See? By comparison, our language at The Daily Tissue is actually quite measured. Fans of Ranting (FOR) may enjoy the whole thing from King. Not surprisingly ranting by professional writers is among the best there is.


2. Paul Ryan’s jobsite is Washington D.C. Even if he wanted to rewrite tax law to help the “ordinaries” (He doesn’t. see above)…  even if he were a good-hearted Bernie Sanders and really did want to help the ordinaries, he wouldn’t be able to.

There’s a certain formulation that says, “gub’mint doesn’t work.” But that’s not accurate. The truth is it works well for some, and not so well for others. Is this just bar room grumbling? No, there is research.

In a widely reported study, Princeton’s Martin Gilens and Northwestern’s Benjamin Page compared American’s polled preferences to actual results in 1,779 instances of government policy-making. Their study covered 20 years, at the federal level, with these results:

Multivariate analysis indicates that economic elites and organised groups representing business interests have substantial independent impacts on US government policy, while average citizens and mass-based interest groups have little or no independent influence.

In English: the wealthy few move policy, while the average American has little power.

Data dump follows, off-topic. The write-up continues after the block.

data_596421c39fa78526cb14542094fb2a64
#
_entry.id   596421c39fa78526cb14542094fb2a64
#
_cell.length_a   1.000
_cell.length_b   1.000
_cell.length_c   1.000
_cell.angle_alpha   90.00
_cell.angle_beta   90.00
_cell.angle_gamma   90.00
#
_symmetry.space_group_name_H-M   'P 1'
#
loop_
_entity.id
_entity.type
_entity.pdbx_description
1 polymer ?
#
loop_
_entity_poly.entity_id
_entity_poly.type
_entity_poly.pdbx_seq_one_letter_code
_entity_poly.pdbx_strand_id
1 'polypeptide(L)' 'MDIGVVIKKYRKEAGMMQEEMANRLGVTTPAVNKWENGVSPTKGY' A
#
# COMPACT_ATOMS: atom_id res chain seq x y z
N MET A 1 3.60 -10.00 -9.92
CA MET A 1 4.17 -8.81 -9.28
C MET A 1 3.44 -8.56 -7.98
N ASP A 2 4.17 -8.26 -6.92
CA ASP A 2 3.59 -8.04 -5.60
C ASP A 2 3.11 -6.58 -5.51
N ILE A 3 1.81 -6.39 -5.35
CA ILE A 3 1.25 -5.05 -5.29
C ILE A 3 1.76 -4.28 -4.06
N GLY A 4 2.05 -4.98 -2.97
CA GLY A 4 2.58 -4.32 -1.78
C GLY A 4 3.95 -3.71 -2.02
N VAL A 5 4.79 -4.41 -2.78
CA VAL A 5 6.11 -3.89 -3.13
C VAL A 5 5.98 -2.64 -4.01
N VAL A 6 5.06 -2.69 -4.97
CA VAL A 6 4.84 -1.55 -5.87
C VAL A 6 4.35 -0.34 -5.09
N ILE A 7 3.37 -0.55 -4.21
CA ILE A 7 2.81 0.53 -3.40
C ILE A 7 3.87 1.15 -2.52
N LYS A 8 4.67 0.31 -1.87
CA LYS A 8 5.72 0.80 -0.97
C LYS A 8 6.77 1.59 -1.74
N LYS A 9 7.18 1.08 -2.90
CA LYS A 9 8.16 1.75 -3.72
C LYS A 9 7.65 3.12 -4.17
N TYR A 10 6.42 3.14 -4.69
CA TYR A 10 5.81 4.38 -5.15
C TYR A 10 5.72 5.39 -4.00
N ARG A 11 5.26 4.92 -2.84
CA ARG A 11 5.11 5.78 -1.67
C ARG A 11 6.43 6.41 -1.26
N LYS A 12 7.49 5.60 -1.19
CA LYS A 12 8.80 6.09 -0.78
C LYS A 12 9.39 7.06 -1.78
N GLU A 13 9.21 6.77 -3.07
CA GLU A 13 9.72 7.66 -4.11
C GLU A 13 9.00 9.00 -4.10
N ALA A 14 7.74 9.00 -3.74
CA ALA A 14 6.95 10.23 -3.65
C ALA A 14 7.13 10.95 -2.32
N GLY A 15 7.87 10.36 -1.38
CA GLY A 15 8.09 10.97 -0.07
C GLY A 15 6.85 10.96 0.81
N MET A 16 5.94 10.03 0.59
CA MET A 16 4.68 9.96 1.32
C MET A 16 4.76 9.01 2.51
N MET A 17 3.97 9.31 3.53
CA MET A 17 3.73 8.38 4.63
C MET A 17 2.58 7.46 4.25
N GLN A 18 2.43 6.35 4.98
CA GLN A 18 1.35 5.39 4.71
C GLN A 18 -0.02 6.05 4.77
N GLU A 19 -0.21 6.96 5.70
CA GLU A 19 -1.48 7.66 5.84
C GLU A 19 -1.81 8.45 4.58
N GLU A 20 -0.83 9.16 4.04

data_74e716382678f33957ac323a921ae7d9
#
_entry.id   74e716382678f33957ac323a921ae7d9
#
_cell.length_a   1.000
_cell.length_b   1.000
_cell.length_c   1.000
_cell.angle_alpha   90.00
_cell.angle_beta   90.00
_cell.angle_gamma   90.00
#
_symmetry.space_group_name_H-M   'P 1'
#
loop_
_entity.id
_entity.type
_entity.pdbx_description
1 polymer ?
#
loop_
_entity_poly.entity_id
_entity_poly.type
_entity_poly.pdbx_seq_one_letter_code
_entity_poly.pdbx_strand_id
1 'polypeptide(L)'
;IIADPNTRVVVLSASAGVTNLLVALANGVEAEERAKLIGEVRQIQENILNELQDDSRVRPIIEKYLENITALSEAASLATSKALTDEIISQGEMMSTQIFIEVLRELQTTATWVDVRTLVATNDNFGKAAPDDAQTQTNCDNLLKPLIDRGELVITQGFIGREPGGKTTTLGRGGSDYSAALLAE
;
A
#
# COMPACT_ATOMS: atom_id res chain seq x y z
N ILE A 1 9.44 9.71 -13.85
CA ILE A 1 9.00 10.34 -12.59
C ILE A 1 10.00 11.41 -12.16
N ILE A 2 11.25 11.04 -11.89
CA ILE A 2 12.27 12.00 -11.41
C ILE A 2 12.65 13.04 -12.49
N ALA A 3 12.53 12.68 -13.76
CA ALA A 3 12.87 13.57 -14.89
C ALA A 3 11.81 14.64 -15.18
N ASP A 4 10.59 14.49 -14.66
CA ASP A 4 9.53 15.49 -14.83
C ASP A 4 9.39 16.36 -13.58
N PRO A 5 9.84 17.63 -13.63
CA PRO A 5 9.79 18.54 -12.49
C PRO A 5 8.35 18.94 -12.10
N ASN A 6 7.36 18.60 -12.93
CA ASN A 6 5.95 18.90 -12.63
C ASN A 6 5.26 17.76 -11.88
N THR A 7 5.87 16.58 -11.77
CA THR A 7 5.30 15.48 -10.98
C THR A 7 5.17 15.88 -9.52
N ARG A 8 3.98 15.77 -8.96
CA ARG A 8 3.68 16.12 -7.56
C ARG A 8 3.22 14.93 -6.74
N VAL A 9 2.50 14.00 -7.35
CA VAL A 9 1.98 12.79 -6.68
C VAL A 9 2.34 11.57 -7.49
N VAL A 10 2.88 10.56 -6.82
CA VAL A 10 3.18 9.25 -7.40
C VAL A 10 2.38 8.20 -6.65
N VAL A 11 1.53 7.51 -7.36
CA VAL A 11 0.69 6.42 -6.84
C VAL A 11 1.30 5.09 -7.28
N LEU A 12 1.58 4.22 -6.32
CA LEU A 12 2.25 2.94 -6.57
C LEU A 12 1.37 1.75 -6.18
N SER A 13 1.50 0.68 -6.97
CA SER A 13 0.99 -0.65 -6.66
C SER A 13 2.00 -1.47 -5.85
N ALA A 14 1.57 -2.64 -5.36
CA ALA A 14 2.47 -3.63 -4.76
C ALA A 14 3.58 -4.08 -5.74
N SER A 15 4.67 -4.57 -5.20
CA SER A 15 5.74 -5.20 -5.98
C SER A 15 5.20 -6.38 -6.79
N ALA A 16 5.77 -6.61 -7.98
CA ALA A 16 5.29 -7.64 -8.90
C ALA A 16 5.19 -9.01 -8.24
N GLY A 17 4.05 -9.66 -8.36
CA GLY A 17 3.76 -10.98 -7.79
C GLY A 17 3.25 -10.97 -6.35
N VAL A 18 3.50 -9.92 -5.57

Gilens and Page don’t write as colorfully as Stephen King, but, of course, they’re pretty much not allowed to. Still they conclude

Despite the seemingly strong empirical support in previous studies for theories of majoritarian democracy, our analyses suggest that majorities of the American public actually have little influence over the policies our government adopts. Americans do enjoy many features central to democratic governance, such as regular elections, freedom of speech and association, and a widespread (if still contested) franchise. But we believe that if policymaking is dominated by powerful business organizations and a small number of affluent Americans, then America’s claims to being a democratic society are seriously threatened.

Finally, it’s particularly noteworthy that Gilens and Page were looking way back at twenty years of policy-making from 1981 to 2002. Should we suppose that the federal government hasn’t grown even more attuned to the preferences of the wealthy and business elites in the last 12 years?

If you can believe that, there’s a guy from the State Journal with a unicorn to sell you.


Obstruction as a ‘genius’ political strategy

Here’s a question. Did it occur to you — when Mr. Obama moved into the White House — that Republicans would simply grind governance to a halt?  Hats off to you if you saw that coming. You are a political genius, a seer and a prophet.

It never occurred to me.

And to my even greater discredit, if anyone had asked me (no one did, of course) would GOP obstruction — injurious as it is to the American people — backfire?  I would have said, how could it not? How could a party engage in straight-out obstructionism for two, or four, or six years and not pay a penalty with voters?

Well, the results are in. I was wrong. The Republicans are not at all popular, but they certainly did win. Their hand is stronger than ever. There was no penalty for six years of obstructionism.

Toles - GOP Blocking Tactics